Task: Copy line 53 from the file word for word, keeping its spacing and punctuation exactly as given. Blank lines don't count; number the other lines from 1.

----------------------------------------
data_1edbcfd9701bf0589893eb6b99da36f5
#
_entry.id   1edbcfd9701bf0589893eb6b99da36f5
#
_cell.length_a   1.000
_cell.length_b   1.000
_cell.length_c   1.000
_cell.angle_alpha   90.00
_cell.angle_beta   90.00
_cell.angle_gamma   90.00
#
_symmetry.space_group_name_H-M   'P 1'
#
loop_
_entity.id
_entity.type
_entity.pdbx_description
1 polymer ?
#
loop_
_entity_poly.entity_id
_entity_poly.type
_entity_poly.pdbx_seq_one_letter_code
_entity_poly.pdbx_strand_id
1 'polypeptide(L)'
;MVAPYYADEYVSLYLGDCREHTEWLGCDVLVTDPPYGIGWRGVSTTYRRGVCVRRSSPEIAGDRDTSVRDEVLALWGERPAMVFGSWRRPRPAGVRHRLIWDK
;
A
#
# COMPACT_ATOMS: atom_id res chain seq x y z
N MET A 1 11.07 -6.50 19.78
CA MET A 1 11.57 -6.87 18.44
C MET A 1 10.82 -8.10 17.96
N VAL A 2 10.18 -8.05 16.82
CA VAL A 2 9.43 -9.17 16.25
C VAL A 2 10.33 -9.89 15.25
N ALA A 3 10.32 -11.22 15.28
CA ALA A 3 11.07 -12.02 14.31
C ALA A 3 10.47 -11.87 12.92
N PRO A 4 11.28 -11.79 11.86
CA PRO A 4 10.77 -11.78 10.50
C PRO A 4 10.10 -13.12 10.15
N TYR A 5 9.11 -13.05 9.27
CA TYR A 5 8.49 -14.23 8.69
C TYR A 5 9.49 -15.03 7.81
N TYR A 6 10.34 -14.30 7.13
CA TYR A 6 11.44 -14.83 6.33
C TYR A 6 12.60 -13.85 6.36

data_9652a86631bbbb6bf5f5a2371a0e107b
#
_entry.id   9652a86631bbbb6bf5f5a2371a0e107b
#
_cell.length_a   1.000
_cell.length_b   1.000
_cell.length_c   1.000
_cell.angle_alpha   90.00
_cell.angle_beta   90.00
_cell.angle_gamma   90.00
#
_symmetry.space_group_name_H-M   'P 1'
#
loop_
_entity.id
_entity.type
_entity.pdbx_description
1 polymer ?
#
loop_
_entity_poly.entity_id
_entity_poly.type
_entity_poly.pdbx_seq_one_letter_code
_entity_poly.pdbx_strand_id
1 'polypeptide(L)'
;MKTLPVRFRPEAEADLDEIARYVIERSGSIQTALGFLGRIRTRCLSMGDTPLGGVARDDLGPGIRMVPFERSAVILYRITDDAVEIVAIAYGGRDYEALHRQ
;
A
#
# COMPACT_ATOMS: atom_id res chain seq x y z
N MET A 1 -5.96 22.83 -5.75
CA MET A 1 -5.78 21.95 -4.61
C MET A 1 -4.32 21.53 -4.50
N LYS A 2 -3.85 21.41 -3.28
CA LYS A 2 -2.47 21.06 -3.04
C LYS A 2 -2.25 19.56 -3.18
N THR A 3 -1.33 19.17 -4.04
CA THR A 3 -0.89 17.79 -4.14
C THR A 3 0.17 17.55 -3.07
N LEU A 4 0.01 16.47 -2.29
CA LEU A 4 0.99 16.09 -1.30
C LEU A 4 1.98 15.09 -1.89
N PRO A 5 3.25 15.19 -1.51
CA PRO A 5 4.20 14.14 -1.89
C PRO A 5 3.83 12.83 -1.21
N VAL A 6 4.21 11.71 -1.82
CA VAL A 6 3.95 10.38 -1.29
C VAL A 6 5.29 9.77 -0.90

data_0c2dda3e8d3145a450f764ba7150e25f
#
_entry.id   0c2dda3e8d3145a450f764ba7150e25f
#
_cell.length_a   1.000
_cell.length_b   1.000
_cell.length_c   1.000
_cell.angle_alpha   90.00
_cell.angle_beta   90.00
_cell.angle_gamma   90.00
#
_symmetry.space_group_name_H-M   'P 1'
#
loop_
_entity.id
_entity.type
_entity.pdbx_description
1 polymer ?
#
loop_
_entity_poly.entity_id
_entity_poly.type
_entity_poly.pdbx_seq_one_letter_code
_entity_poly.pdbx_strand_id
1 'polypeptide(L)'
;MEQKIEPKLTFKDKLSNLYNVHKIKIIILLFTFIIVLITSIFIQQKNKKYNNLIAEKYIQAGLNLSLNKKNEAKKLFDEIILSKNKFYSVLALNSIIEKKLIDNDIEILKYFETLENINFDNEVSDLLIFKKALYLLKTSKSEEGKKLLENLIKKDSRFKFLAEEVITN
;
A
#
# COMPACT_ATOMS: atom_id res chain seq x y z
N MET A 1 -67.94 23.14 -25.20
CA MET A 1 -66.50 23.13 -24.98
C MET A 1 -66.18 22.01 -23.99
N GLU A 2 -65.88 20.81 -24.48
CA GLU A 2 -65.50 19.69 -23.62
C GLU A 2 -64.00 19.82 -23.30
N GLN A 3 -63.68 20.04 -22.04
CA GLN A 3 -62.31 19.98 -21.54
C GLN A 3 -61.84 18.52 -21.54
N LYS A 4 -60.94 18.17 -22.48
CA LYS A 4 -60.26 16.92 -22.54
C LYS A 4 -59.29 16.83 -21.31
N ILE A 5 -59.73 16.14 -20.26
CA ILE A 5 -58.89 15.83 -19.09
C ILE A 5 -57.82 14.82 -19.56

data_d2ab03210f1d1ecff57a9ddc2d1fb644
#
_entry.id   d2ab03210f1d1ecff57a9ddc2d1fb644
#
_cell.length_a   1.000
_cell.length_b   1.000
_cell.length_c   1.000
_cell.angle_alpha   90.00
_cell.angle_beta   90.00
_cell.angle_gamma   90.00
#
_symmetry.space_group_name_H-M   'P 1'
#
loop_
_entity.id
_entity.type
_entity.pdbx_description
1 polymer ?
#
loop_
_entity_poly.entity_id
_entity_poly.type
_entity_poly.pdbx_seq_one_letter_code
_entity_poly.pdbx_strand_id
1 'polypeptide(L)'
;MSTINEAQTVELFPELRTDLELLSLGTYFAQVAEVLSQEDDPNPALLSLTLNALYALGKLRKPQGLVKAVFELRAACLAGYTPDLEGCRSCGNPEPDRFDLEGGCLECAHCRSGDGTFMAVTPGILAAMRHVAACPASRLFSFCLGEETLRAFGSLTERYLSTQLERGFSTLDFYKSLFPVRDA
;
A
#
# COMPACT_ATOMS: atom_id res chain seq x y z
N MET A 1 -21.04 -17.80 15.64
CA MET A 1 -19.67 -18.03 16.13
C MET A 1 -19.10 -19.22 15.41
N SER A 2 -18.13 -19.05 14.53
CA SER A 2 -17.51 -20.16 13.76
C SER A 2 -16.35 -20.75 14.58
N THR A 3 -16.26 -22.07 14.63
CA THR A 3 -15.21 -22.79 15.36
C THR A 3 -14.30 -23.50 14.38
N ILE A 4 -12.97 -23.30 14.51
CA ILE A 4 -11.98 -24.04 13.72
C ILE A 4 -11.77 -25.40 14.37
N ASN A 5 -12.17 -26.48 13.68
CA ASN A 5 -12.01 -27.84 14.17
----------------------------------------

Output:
_cell.length_a   1.000